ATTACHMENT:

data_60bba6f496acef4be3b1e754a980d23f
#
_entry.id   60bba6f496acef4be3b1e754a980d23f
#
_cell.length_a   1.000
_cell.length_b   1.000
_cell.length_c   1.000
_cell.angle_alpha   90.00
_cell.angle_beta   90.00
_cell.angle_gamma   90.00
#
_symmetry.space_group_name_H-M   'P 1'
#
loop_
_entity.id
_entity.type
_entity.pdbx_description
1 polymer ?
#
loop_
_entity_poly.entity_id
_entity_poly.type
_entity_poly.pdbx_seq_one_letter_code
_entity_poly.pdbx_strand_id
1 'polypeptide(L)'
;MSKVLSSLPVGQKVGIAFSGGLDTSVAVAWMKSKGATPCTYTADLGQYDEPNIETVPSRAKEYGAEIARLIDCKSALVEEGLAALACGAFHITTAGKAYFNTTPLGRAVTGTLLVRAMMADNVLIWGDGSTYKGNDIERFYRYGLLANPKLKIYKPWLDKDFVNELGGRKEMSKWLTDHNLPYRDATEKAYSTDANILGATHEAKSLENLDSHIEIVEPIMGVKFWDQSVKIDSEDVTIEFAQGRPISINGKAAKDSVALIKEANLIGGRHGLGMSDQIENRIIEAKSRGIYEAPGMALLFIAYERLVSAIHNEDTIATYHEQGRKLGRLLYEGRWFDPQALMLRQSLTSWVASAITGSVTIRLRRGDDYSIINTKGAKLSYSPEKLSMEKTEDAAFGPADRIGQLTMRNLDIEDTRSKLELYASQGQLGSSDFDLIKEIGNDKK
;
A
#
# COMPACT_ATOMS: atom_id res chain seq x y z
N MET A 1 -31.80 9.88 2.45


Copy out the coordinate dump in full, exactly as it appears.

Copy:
data_60bba6f496acef4be3b1e754a980d23f
#
_entry.id   60bba6f496acef4be3b1e754a980d23f
#
_cell.length_a   1.000
_cell.length_b   1.000
_cell.length_c   1.000
_cell.angle_alpha   90.00
_cell.angle_beta   90.00
_cell.angle_gamma   90.00
#
_symmetry.space_group_name_H-M   'P 1'
#
loop_
_entity.id
_entity.type
_entity.pdbx_description
1 polymer ?
#
loop_
_entity_poly.entity_id
_entity_poly.type
_entity_poly.pdbx_seq_one_letter_code
_entity_poly.pdbx_strand_id
1 'polypeptide(L)'
;MSKVLSSLPVGQKVGIAFSGGLDTSVAVAWMKSKGATPCTYTADLGQYDEPNIETVPSRAKEYGAEIARLIDCKSALVEEGLAALACGAFHITTAGKAYFNTTPLGRAVTGTLLVRAMMADNVLIWGDGSTYKGNDIERFYRYGLLANPKLKIYKPWLDKDFVNELGGRKEMSKWLTDHNLPYRDATEKAYSTDANILGATHEAKSLENLDSHIEIVEPIMGVKFWDQSVKIDSEDVTIEFAQGRPISINGKAAKDSVALIKEANLIGGRHGLGMSDQIENRIIEAKSRGIYEAPGMALLFIAYERLVSAIHNEDTIATYHEQGRKLGRLLYEGRWFDPQALMLRQSLTSWVASAITGSVTIRLRRGDDYSIINTKGAKLSYSPEKLSMEKTEDAAFGPADRIGQLTMRNLDIEDTRSKLELYASQGQLGSSDFDLIKEIGNDKK
;
A
#
# COMPACT_ATOMS: atom_id res chain seq x y z
N MET A 1 -31.80 9.88 2.45